Getting girls excited by STEAM projects is incredibly popular right now. So we were very excited when the GoldieBlox team came out with their first chapter book for young girls this past May. I immediately purchased the first one for my daughter and she loved it. While she is a complete fashionista, E is also my child who likes to think outside of the box and create things, so I think she relates to Goldie.
The series focuses on Goldie and a group of her friends. In the first book, Goldie Blox
Ruins Rules the School, Goldie has to go to a regular, though private school for the first time after blowing the roof off of the small home-style school her mother runs. When she arrives there, even though her neighbor and best friend is there with her, she knows she doesn’t fit in. Higgs Bozon Prep is complete with rigid rules and conventional conformity which don’t work well for someone like Goldie who laughs in the face of rules and has unique was at solving problems. She rounds up a group of allies who want her out of the school and winds up making some new friends and learning about teamwork. Continue reading →
Every year as the winter holidays roll around I’m always on the lookout for new Hanukkah books. We of course have our long-time favorites, but finding new books is always a great adventure. Since Hanukkah begins tonight at sundown, I wanted to finally get my collection up.
While not a new book, Stephanie Spinner’s It’s a Miracle! A Hanukkah Storybook, is new to us. We found this one at our school’s book fair and it is a great little gem. This book manages to tell a little bit about the story of Hanukkah while also showing how it really is about spending time with and appreciating your family. Young Owen is getting to light the Hanukkah candles himself for the first time. Each night, after the candles are lit, his grandmother tucks him into bed and tells him a story about someone in their family, without actually saying who the story is about. Owen is learning about family history while also spending quality time with his grandmother. The book ends with a simplified telling of the Hanukkah legend. This is a great book for younger elementary aged children to listen to around the holidays.
This year’s book from the PJ Library was Little Red Ruthie: A Hanukkah Tale, by Gloria Koster. This super fun story takes the beloved story of Little Red Riding Hood and joins it with the story of Hanukkah. Little Ruthie is on the way to her grandmother’s house to make latkes when a wolf steps into her path. Ruthie couldn’t let on that she was scared, she needed to “be as brave as the Maccabees.” Smart girl convinces the wolf to let her be because she will be much more delicious after 8 days of latkes. But he still goes off to grandma’s house, though she is out. He occupies himself by putting on her clothing. When Ruthie gets there, she still manages to stall him by making him latkes and telling him the story of the Maccabees. Her resourcefulness saves both herself and her grandmother and listeners get a wonderful telling of the Hanukkah story. A super fun book and one that I plan to use when I go into classrooms to share Hanukkah! Continue reading →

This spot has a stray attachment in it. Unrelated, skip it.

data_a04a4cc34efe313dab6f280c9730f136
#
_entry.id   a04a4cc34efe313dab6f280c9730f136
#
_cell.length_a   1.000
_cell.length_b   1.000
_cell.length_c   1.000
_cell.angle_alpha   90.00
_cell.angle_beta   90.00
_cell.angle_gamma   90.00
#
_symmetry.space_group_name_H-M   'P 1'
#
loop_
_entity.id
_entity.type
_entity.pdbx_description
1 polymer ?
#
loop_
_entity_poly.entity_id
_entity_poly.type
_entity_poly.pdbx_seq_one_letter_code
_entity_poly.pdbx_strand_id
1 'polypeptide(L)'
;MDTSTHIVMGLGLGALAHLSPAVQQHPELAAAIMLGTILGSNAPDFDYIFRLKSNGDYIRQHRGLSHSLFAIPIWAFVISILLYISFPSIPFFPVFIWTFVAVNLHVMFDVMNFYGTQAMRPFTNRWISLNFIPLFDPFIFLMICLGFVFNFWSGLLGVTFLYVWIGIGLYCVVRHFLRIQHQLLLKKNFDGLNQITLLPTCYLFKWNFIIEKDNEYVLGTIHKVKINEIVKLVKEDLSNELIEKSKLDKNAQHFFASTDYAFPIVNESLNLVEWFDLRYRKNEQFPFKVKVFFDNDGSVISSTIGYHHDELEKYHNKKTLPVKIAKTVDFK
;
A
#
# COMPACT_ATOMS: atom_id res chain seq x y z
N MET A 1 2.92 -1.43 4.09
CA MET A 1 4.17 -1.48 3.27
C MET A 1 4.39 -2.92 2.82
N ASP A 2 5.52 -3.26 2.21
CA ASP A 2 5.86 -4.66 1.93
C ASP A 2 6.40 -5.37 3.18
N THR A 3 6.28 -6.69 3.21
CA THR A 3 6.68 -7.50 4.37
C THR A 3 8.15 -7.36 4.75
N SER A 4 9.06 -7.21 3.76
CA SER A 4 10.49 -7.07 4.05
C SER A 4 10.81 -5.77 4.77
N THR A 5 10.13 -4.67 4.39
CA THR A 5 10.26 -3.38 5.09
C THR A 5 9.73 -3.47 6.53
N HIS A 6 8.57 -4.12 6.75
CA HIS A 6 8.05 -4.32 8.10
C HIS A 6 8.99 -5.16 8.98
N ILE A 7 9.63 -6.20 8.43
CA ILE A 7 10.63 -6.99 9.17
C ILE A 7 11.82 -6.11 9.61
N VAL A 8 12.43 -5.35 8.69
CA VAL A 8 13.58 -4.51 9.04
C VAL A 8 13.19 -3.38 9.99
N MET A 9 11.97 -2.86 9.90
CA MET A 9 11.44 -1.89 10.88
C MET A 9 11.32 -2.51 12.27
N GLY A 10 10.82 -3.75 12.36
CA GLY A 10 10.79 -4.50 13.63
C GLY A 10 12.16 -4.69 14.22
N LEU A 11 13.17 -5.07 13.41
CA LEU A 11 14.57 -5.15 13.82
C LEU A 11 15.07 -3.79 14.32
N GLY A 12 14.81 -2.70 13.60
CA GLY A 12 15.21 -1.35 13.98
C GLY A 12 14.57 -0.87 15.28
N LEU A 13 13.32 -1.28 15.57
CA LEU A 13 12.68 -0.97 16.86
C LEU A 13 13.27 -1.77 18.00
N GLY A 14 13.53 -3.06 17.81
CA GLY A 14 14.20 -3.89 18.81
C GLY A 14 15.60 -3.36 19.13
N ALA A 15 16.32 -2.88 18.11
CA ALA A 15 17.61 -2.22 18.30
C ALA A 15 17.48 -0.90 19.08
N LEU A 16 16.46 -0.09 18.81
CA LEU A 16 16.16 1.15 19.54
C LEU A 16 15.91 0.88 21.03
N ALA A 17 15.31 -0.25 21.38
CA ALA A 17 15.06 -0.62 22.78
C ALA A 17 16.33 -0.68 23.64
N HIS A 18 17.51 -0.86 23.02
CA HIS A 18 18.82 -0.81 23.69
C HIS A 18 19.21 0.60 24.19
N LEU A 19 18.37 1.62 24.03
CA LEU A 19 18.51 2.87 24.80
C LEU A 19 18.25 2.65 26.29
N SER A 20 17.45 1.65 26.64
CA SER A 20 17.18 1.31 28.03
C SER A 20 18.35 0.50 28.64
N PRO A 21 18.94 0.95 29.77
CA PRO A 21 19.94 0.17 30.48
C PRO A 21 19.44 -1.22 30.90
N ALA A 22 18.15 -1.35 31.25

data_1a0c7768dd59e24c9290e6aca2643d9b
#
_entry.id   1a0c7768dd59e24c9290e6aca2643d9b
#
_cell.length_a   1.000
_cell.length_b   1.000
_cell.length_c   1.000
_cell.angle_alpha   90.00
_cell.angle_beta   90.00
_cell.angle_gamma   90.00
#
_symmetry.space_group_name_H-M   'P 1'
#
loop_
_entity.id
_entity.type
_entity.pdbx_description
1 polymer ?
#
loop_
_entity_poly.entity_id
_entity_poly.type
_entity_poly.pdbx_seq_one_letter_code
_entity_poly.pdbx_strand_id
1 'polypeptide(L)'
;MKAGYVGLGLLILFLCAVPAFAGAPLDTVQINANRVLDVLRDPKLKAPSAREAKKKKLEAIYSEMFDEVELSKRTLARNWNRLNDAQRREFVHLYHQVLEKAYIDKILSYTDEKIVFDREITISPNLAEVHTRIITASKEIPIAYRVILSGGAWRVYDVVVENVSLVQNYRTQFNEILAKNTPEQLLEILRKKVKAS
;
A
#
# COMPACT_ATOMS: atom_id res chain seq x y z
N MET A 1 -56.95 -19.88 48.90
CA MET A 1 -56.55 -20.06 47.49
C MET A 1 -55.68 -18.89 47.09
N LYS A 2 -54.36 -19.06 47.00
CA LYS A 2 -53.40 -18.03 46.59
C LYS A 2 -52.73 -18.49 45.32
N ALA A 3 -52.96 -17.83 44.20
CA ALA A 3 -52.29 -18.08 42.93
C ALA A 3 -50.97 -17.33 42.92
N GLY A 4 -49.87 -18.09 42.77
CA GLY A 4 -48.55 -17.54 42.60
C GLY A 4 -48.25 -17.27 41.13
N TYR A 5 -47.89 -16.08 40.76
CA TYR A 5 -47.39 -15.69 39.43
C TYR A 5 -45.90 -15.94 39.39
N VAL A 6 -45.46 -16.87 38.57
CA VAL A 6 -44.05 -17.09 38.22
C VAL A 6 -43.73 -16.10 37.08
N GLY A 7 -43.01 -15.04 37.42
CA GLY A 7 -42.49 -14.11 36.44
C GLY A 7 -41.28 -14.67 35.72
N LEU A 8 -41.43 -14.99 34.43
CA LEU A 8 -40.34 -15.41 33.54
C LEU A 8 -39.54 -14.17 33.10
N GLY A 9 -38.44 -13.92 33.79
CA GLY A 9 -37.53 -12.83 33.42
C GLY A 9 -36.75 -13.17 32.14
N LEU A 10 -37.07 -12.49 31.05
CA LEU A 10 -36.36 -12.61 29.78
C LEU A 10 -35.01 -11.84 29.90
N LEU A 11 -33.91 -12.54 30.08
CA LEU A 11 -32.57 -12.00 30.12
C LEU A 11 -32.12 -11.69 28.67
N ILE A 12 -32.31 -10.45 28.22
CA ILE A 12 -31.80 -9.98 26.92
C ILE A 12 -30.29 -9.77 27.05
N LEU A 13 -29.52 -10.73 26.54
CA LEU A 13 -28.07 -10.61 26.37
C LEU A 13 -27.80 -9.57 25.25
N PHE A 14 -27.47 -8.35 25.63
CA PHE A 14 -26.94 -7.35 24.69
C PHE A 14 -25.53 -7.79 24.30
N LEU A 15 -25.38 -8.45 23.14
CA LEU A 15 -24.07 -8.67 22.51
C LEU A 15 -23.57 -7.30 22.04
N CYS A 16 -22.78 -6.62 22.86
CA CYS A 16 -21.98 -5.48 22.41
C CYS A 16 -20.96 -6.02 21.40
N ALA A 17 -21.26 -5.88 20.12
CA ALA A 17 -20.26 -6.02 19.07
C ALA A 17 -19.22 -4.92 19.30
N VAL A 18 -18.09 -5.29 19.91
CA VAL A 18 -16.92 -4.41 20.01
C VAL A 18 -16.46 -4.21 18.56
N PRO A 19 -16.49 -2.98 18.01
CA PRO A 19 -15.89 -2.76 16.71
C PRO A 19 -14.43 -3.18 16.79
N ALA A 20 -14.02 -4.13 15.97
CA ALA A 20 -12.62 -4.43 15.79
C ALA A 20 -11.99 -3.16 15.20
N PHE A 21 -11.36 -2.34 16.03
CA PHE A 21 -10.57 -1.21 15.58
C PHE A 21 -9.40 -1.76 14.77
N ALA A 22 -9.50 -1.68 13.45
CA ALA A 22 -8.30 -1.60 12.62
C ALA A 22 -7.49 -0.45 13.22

My 7 year old adores audio books. She falls asleep to them every night and sometimes does art projects while listening to them. My 10 year old has enjoyed them since she was about the same age, but she only listened to books she had already read whereas my younger child likes to listen first. We have quickly made our way through all 6 Land of Stories books, the Ramona books (Stockard Channing!!!), and quite a few others. But sometimes, finding a series that she likes can be a challenge. Enter Katie Kazoo, Switcheroo.
This series, by Nancy Krulik, was published from 2002-2011, but we have never read it before. It just wasn’t on my older daughter’s radar, for whatever reason. E is adoring the series and I’m rather impressed myself. The concept of the series is that young Katie Carew makes a wish after an exceptionally bad day asking to be anyone but herself. Now when a special wind blows, she becomes someone else, even the class hamster! Within about 70 pages, she manages to learn something about others, or other situations, by walking in someone else’s shoes.
Katie Kazoo offers a great option for those ready to read longer chapter books, but not quite ready for the likes of Harry Potter. There are still illustrations that keep them engaged and while the stories are silly and fun, Katie learns that bad behavior doesn’t work – for example, in book 5 she thinks having no rules would make everything better, but realizes that we need some rules to avoid mass chaos. Continue reading →
Thanks to the @kidlitexchange network for the free review copy of his book – all opinions are my own.
I had so much fun reading this book and would find myself finding ways to sneak in a chapter here and there. Quite impressive for a debut novel, but it is obvious that Jake Burt knows his audience well (he teaches 5th grade). Totally not surprising that the book is already a BEA Editor’s Buzz Pick for 2017!
Nicki Demere is a foster kid who happens to also be a kleptomaniac. After getting sent back from her most recent family, she finds that while her background of crime hasn’t helped her win over families, the US Marshalls might have a need for her to help hide a family of 3 by making them a family of 4. Continue reading →
I love being able to talk to my daughters about art and share a love of viewing art. We don’t have a lot of access to museums where we live, so I have to supplement with books and through their amazing art program at school. To engage kids in art, you have to make it come alive. That is exactly what Carolyn Bracken managed to do in her upcoming book, Mr. Owliver’s Magic at the Museum.
In this fabulous book, Mr. Owliver is a night watchman at the Animaltown Art Museum. He loves his job and is perfectly happy to have the night shift, considering he is an owl. His job starts when everyone is leaving the museum at the end of the day, so he spends his night being able to see famous paintings without any crowds and at whatever pace he wants. Over the years, he has come to see the characters in these paintings as his friends. Continue reading →